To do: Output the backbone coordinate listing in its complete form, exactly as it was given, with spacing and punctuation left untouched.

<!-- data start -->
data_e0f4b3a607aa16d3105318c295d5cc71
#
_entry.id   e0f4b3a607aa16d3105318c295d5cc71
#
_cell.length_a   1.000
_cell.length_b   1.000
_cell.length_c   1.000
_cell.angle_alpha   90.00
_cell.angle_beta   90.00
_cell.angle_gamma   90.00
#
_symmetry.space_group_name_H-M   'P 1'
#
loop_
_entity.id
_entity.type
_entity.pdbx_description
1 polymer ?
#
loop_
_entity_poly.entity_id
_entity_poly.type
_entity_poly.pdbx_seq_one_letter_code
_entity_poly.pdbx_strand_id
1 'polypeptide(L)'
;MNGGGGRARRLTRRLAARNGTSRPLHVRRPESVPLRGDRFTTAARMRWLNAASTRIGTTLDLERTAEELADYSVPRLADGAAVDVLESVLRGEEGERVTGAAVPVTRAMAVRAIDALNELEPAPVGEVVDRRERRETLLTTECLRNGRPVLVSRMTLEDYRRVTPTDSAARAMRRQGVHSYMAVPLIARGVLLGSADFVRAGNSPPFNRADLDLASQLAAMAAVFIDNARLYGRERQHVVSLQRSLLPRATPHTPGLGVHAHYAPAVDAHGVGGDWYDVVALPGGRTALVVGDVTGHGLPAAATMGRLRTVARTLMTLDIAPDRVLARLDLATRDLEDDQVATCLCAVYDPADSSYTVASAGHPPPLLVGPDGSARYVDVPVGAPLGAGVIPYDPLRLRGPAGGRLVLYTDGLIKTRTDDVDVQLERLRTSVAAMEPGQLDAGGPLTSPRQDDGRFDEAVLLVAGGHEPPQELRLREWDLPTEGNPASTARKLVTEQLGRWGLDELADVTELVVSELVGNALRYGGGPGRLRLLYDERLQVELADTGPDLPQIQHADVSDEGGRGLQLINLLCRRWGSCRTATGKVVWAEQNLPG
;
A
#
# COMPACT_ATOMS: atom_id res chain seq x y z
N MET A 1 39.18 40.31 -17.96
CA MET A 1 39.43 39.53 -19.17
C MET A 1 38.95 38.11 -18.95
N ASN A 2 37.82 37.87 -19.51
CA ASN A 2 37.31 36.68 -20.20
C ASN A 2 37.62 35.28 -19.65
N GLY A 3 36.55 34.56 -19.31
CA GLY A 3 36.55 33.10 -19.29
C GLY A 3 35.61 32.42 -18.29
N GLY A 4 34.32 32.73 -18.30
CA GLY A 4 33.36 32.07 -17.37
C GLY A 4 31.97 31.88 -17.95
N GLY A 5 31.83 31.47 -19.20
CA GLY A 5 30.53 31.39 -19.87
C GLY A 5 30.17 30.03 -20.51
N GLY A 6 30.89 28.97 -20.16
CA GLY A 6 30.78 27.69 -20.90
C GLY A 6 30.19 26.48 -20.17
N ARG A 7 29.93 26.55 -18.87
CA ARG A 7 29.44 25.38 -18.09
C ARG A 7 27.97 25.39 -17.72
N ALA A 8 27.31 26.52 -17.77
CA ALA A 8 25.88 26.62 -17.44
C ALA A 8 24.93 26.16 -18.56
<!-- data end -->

data_e0f4b3a607aa16d3105318c295d5cc71
#
_entry.id   e0f4b3a607aa16d3105318c295d5cc71
#
_cell.length_a   1.000
_cell.length_b   1.000
_cell.length_c   1.000
_cell.angle_alpha   90.00
_cell.angle_beta   90.00
_cell.angle_gamma   90.00
#
_symmetry.space_group_name_H-M   'P 1'
#
loop_
_entity.id
_entity.type
_entity.pdbx_description
1 polymer ?
#
loop_
_entity_poly.entity_id
_entity_poly.type
_entity_poly.pdbx_seq_one_letter_code
_entity_poly.pdbx_strand_id
1 'polypeptide(L)'
;MNGGGGRARRLTRRLAARNGTSRPLHVRRPESVPLRGDRFTTAARMRWLNAASTRIGTTLDLERTAEELADYSVPRLADGAAVDVLESVLRGEEGERVTGAAVPVTRAMAVRAIDALNELEPAPVGEVVDRRERRETLLTTECLRNGRPVLVSRMTLEDYRRVTPTDSAARAMRRQGVHSYMAVPLIARGVLLGSADFVRAGNSPPFNRADLDLASQLAAMAAVFIDNARLYGRERQHVVSLQRSLLPRATPHTPGLGVHAHYAPAVDAHGVGGDWYDVVALPGGRTALVVGDVTGHGLPAAATMGRLRTVARTLMTLDIAPDRVLARLDLATRDLEDDQVATCLCAVYDPADSSYTVASAGHPPPLLVGPDGSARYVDVPVGAPLGAGVIPYDPLRLRGPAGGRLVLYTDGLIKTRTDDVDVQLERLRTSVAAMEPGQLDAGGPLTSPRQDDGRFDEAVLLVAGGHEPPQELRLREWDLPTEGNPASTARKLVTEQLGRWGLDELADVTELVVSELVGNALRYGGGPGRLRLLYDERLQVELADTGPDLPQIQHADVSDEGGRGLQLINLLCRRWGSCRTATGKVVWAEQNLPG
;
A
#
# COMPACT_ATOMS: atom_id res chain seq x y z
N MET A 1 39.18 40.31 -17.96
CA MET A 1 39.43 39.53 -19.17
C MET A 1 38.95 38.11 -18.95
N ASN A 2 37.82 37.87 -19.51
CA ASN A 2 37.31 36.68 -20.20
C ASN A 2 37.62 35.28 -19.65
N GLY A 3 36.55 34.56 -19.31
CA GLY A 3 36.55 33.10 -19.29
C GLY A 3 35.61 32.42 -18.29
N GLY A 4 34.32 32.73 -18.30
CA GLY A 4 33.36 32.07 -17.37
C GLY A 4 31.97 31.88 -17.95
N GLY A 5 31.83 31.47 -19.20
CA GLY A 5 30.53 31.39 -19.87
C GLY A 5 30.17 30.03 -20.51
N GLY A 6 30.89 28.97 -20.16
CA GLY A 6 30.78 27.69 -20.90
C GLY A 6 30.19 26.48 -20.17
N ARG A 7 29.93 26.55 -18.87
CA ARG A 7 29.44 25.38 -18.09
C ARG A 7 27.97 25.39 -17.72
N ALA A 8 27.31 26.52 -17.77
CA ALA A 8 25.88 26.62 -17.44
C ALA A 8 24.93 26.16 -18.56